Maggie Evans, of the richest family on the block, can never go home. A clowder of feral cats roams the front yard. In the past two years, there have been five homicides within 1,500 feet of the house she once gave that name: Home, for her, no longer exists.
The trees are the same. “Trinidad Avenue was a really pretty avenue, because it had trees arched over it, like you were going through a tunnel,” Mrs. Evans said.
It’s been awhile — 72 rings on those trees — since her father made a whopping $2,394 a year working as a repairman for Pepco alongside her grandfather, who lived across the street. The sum was more than his brother, a Department of Veterans Affairs lawyer who rented half the house from him for $28 per month, made.
“Oh, I wouldn’t go near that neighborhood now,” Mrs. Evans, 89, said of the crime-riddled but improving section of Northeast where she lived in 1940. Now, on one side of her old now-vacant home, a single mother of four contributes $275 toward her row house’s $1,100 monthly rent, with government assistance covering the remainder.
If she were to visit, though, she might find less has changed than meets the eye. On the other side of the block, three homes are owned by branches of one family — just like the Evanses. Residents say that’s still common in this neighborhood.
Nancy McDowell wound up a mile away and worlds apart from where she was in the spring of 1940 when U.S. census takers visited her home in what was then the frontier of upper Northwest. In 1937, her gas station-owner father erected a house on 36th Street off of Connecticut Avenue, and Ms. McDowell stayed there until she moved to a retirement home on that same artery.
Just 17 at the time of the census, she was the youngest of three children, all of whom lived at home. Everyone on the surrounding blocks was white, except for three black women who lived as cooks and servants in exchange for $300 annually.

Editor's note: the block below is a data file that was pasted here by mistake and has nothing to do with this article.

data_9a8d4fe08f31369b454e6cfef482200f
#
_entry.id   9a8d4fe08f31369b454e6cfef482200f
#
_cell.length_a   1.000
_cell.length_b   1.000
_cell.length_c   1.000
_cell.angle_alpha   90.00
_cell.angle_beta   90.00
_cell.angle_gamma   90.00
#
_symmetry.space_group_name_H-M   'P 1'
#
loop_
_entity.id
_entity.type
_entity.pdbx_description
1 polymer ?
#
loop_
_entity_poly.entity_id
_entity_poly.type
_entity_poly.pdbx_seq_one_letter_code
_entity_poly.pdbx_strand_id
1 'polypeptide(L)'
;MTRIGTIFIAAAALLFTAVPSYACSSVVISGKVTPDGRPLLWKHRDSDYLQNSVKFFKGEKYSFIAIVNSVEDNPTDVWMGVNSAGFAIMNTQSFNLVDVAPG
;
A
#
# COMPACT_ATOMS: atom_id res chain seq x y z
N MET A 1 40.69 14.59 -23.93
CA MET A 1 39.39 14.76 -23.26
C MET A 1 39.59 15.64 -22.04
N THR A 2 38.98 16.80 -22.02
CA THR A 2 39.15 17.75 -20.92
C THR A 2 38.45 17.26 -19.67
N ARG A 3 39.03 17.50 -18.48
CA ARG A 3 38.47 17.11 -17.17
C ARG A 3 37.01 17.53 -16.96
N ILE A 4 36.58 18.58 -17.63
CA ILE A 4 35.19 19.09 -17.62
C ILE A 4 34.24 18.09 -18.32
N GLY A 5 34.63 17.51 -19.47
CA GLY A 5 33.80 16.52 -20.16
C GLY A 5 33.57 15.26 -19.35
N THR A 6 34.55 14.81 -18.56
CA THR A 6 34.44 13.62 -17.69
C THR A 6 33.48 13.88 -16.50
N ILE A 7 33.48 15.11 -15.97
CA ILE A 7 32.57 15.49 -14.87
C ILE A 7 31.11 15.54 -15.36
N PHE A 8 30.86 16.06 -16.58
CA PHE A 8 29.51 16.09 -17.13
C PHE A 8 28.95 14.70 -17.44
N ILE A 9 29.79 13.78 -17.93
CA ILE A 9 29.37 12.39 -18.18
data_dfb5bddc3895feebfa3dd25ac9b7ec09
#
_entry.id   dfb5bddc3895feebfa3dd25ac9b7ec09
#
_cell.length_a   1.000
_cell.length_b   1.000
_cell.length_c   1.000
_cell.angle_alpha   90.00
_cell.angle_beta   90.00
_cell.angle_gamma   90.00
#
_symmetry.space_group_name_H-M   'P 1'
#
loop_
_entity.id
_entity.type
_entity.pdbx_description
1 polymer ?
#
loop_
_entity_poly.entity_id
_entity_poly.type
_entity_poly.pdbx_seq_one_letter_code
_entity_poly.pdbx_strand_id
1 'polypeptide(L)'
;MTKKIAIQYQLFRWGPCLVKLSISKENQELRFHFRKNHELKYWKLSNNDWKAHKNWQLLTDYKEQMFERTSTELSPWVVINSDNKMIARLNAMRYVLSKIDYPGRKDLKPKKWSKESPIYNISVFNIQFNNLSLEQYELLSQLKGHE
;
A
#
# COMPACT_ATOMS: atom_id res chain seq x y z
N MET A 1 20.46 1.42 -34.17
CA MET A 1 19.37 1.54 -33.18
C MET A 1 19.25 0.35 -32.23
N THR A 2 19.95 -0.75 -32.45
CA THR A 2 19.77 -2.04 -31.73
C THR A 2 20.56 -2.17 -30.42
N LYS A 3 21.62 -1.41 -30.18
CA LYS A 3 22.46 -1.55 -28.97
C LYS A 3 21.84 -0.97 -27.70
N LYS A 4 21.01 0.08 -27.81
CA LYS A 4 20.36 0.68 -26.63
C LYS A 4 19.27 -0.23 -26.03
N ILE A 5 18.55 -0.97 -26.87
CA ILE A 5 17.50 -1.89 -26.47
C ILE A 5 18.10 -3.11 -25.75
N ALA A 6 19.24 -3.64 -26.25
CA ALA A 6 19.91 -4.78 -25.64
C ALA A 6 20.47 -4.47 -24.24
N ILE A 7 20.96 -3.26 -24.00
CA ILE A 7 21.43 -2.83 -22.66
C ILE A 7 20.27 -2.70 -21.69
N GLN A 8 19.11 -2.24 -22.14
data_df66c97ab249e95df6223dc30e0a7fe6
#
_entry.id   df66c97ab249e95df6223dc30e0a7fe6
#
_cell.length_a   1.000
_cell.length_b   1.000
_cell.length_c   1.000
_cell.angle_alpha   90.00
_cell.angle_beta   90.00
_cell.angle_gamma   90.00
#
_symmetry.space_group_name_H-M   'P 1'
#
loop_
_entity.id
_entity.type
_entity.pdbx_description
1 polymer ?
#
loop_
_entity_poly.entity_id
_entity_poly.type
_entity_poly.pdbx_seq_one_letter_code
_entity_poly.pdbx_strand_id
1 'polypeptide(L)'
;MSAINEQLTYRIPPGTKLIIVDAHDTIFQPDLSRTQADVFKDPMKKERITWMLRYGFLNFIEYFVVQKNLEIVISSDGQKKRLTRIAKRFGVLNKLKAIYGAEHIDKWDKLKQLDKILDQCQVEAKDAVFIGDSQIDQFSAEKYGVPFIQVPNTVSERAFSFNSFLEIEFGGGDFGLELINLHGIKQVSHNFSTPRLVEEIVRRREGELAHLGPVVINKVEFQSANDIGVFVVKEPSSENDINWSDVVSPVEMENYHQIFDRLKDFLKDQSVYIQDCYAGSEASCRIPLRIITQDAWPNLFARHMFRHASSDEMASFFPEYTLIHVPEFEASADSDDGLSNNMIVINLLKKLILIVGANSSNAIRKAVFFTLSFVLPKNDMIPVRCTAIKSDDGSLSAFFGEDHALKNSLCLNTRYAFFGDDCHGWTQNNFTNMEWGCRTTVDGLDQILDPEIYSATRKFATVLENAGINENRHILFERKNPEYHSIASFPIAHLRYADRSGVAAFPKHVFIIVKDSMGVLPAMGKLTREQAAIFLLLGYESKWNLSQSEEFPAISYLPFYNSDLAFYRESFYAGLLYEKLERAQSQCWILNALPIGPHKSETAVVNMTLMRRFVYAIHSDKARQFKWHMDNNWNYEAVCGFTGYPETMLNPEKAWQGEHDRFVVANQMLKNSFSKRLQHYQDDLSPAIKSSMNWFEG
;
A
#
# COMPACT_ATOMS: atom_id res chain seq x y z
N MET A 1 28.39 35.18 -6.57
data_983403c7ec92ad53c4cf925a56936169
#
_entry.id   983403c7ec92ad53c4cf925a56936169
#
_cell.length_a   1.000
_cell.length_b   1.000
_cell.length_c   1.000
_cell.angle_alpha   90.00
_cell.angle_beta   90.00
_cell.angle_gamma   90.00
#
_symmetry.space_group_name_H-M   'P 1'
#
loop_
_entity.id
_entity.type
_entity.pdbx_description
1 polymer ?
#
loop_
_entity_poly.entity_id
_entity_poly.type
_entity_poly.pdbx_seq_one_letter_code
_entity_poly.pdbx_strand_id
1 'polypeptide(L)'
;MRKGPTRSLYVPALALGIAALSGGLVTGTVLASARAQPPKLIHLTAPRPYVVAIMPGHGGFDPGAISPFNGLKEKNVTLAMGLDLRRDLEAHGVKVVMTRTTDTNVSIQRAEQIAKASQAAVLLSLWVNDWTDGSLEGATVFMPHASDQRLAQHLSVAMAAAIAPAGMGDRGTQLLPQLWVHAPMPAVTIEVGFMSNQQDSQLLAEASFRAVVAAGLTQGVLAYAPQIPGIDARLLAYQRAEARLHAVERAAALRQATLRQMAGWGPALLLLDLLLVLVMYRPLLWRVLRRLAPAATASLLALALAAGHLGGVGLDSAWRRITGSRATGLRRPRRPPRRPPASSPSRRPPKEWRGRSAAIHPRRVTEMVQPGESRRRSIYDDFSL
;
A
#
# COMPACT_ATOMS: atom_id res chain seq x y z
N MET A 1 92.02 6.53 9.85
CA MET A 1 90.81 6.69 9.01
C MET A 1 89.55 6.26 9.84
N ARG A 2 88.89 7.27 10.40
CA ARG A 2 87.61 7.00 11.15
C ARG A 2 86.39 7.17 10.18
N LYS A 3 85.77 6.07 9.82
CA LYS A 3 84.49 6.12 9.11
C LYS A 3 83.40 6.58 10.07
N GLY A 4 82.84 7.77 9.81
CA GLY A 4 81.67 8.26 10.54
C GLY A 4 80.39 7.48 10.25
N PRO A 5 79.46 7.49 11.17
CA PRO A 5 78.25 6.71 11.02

“It was a small town. It was just beginning to grow at that time,” she said. Upper Northwest “was considered country,” and relatives could be lured there for visits only with the promise of nice dinners.
As she stayed put, the city moved around her.
That $18,000 home is now worth more than $1 million. When the current residents, sales executive Michael Young, his lawyer wife and their three daughters purchased it from Ms. McDowell, they found that it came with a 400-pound cast iron “master cylinder” to a mill the McDowells ran before they got into gas stations. “Grain was the fuel of that time, for the horses,” Mr. Young noted.
This year, the actual 1940 U.S. Census forms, listing every American’s name, occupation, address and income on a handwritten ledger, were released after a 72-year privacy period — a law instituted at a time when no one was expected to live that long. It is the first time any year’s census forms have been posted online, allowing anyone to search for relatives or their homes’ histories.
The result is a vivid portrait of a seminal but long-extinguished moment in the history of the national capital region. The coming world war changed the United States, but in Washington, 1940 marked the tail end of a recession and the final moments before an influx of government and military personnel that forever transformed the region from a small town to what it is today.
“There were different neighborhoods: Petworth, Northeast, Chevy Chase. Everybody took care of one another within them. If someone in my family got sick, all the neighbors would come with Jell-O or chicken soup. What changed it all was when new people came in to work for the War Department. It lost its closeness,” said Mary Teresa Kane, who lived with her grandparents and mother in a $9,000 house in Petworth. Her father died from injuries sustained as a D.C. firefighter.View Entire Story
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Luke Rosiak is a projects reporter on The Washington Times’ investigative team. He formerly covered lobbying and campaign finance for two watchdog groups as well as transportation for The Washington Post. Luke can be reached at firstname.lastname@example.org.
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